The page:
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Very Hot Topic (More than 25 Replies) Best King's Indian attack book? (Read 23692 times)
TD
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Re: Best King's Indian attack book?
Reply #21 - 03/07/17 at 07:16:22
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Why is this posted under "King's Indian"?
  
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Confused_by_Theory
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Re: Best King's Indian attack book?
Reply #20 - 03/07/17 at 06:02:38
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Hello.

"how to beat the Sicilian defence" by Gawain Jones (Everyman Chess 2011) has a couple of fairly nice King's Indian attack chapters (he recommends 1.e4 c5 2.Nf3 e6 3.d3). Nice reading if you happen to come across the book somewhere.

Have a nice day.
  
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JEH
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Re: Best King's Indian attack book?
Reply #19 - 03/06/17 at 20:51:50
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Neil McDonald's KIA Move By Move is the first choice.
  

Those who want to go by my perverse footsteps play such pawn structure with fuzzy atypical still strategic orientations

Clowns to the left of me, jokers to the right, stuck in the middlegame with you
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Re: Best King's Indian attack book?
Reply #18 - 03/06/17 at 20:19:09
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Resurrecting an old thread, what is the current state of KIA books and which are the top 1 or 2 a newbie to this opening should pick up?
  
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Re: Best King's Indian attack book?
Reply #17 - 03/28/07 at 18:41:52
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Yussupov wrote some interesting about an opening repertoire behind the KIA in Yussupov/Dvoretzky 'Effektives Eröffnungstraining'.

Regards.
  
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Re: Best King's Indian attack book?
Reply #16 - 03/28/07 at 18:26:36
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I have the books mentioned previously, other then Emms' and would add KIA by Henley and Maddox as my favourite. I enjoyed about 5 years playing the KIA, first from 1.Nf3 and then after 1.e4, as I built up my e4 repertoire.
After 1.Nf3 the most annoying line I encountered was the symmetrical which is difficult to get anything against. I guess d4 going into the White side of a fianchetto KID is best.
Playing the KIA after e4 lets you build from e.g. an open game and KIA against the rest, adding lines against each semi-open game as you become interested in them.
  
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Re: Best King's Indian attack book?
Reply #15 - 03/24/07 at 19:16:48
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He still has good annotations to a KIA game in 60 memorable, which you should own anyway.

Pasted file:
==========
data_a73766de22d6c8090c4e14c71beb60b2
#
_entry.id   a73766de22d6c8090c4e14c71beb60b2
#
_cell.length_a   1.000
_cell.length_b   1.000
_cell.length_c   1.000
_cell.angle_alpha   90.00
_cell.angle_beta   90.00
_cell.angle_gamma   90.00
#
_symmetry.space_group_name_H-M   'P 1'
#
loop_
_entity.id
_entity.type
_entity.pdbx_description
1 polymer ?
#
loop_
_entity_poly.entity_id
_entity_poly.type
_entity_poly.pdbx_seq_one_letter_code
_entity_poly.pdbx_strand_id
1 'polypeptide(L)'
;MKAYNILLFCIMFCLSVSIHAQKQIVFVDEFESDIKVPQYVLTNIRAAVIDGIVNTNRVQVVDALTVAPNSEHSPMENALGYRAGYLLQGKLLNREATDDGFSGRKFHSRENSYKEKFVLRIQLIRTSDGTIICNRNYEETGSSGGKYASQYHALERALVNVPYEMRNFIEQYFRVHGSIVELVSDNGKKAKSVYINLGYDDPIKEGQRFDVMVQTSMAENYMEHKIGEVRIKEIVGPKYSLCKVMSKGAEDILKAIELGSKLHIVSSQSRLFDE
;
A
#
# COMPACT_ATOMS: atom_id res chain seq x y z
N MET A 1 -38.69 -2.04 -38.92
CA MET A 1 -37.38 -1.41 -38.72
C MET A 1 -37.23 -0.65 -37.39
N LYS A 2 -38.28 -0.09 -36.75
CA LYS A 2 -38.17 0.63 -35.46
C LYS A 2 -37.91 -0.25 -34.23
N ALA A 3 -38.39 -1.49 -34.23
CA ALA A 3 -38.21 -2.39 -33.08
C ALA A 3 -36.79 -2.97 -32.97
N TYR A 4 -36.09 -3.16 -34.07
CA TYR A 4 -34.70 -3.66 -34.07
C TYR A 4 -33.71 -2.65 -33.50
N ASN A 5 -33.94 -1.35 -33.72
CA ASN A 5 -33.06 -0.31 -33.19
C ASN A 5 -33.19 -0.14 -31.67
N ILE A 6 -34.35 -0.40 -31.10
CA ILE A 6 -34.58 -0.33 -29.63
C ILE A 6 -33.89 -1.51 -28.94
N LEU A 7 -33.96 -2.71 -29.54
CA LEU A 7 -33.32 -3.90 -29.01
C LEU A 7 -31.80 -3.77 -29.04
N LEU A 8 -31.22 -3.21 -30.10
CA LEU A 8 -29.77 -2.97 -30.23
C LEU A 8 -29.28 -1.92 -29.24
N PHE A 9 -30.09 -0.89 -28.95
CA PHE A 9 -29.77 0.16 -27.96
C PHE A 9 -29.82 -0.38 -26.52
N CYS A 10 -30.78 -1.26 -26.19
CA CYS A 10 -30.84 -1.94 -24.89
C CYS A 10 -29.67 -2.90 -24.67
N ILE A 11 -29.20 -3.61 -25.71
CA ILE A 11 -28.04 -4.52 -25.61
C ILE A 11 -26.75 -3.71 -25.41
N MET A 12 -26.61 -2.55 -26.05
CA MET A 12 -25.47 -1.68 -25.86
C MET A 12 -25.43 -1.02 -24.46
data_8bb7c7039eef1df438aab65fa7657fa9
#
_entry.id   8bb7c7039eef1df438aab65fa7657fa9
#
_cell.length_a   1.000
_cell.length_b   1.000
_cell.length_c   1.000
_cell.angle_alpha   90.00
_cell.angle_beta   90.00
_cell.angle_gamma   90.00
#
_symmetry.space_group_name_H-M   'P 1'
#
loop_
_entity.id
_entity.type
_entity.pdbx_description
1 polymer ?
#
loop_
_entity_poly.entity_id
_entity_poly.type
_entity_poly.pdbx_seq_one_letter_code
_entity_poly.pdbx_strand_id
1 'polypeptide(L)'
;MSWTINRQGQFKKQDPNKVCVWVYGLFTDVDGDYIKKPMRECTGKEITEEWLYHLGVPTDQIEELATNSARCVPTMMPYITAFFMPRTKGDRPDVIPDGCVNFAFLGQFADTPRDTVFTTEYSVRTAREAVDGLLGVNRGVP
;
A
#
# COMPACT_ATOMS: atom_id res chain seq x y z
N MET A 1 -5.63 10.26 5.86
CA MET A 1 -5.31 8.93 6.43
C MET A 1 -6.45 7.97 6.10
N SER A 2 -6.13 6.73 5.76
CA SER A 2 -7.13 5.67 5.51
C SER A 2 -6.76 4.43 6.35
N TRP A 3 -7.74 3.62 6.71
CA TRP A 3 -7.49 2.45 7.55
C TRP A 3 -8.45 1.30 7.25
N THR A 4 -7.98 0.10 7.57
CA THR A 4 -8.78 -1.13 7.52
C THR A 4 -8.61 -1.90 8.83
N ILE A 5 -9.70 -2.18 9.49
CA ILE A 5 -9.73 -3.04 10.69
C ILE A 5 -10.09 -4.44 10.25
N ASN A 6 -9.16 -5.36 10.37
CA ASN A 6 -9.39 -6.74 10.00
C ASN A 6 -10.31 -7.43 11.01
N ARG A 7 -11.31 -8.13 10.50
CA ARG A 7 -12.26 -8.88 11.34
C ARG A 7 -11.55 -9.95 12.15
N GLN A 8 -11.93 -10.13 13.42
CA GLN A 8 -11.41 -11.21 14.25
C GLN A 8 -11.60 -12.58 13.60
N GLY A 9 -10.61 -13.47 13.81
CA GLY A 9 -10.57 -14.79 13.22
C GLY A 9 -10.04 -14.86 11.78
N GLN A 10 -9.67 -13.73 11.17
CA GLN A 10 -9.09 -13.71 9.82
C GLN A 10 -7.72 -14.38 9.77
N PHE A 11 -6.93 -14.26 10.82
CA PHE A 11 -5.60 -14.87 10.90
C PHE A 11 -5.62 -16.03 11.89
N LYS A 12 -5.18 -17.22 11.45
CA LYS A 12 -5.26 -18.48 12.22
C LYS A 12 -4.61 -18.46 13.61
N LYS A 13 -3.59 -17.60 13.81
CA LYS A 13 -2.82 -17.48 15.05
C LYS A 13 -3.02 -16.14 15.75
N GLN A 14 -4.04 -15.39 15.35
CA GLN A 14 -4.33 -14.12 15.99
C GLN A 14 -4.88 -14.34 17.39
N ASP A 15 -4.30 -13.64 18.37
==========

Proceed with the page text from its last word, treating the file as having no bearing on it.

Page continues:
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JEH
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Re: Best King's Indian attack book?
Reply #14 - 03/24/07 at 17:01:47
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OK, fair point, Jenny and Ptero.

Well from the White games of Fisher in Mega 2007, there are less than 20 with him going Nf3 and into a KIA, and all but a couple of simul games are from 56-57.

There are only 3 total from him using the KIA vs the French after that period, '66 vs Durao, '67 vs Myagmurson and '68 vs Geller. Superb displays of his skill though they are, that is it.

There are more examples of him using it against the Caro-Kann, but still single digits.

So my point is that after his teens, Fisher didn't emply the KIA except as a very occasional surprise weapon.



  

Those who want to go by my perverse footsteps play such pawn structure with fuzzy atypical still strategic orientations

Clowns to the left of me, jokers to the right, stuck in the middlegame with you
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Ptero
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Re: Best King's Indian attack book?
Reply #13 - 03/24/07 at 15:40:35
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Also not from Fischer's "teens", I recall Fischer-Geller, 1968 (1-0) (that's Uzi Geller, veteran Israeli master and former Israeli Champion - not to be confused with Efim Geller) as a model KIA game.
  
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Jenny
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Re: Best King's Indian attack book?
Reply #12 - 03/24/07 at 11:10:52
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JEH wrote on 03/23/07 at 21:57:01:
Jenny wrote on 03/23/07 at 17:12:43:
So the best way to learn how to play this opening is to study the games of those strong GMs that had used this opening before. (Fischer is one of them)


All the books quote the Fischer games, and excellent though they we're, he played the KIA in his teens and then abandoned it which to me says a lot more about the opening and what he though of it.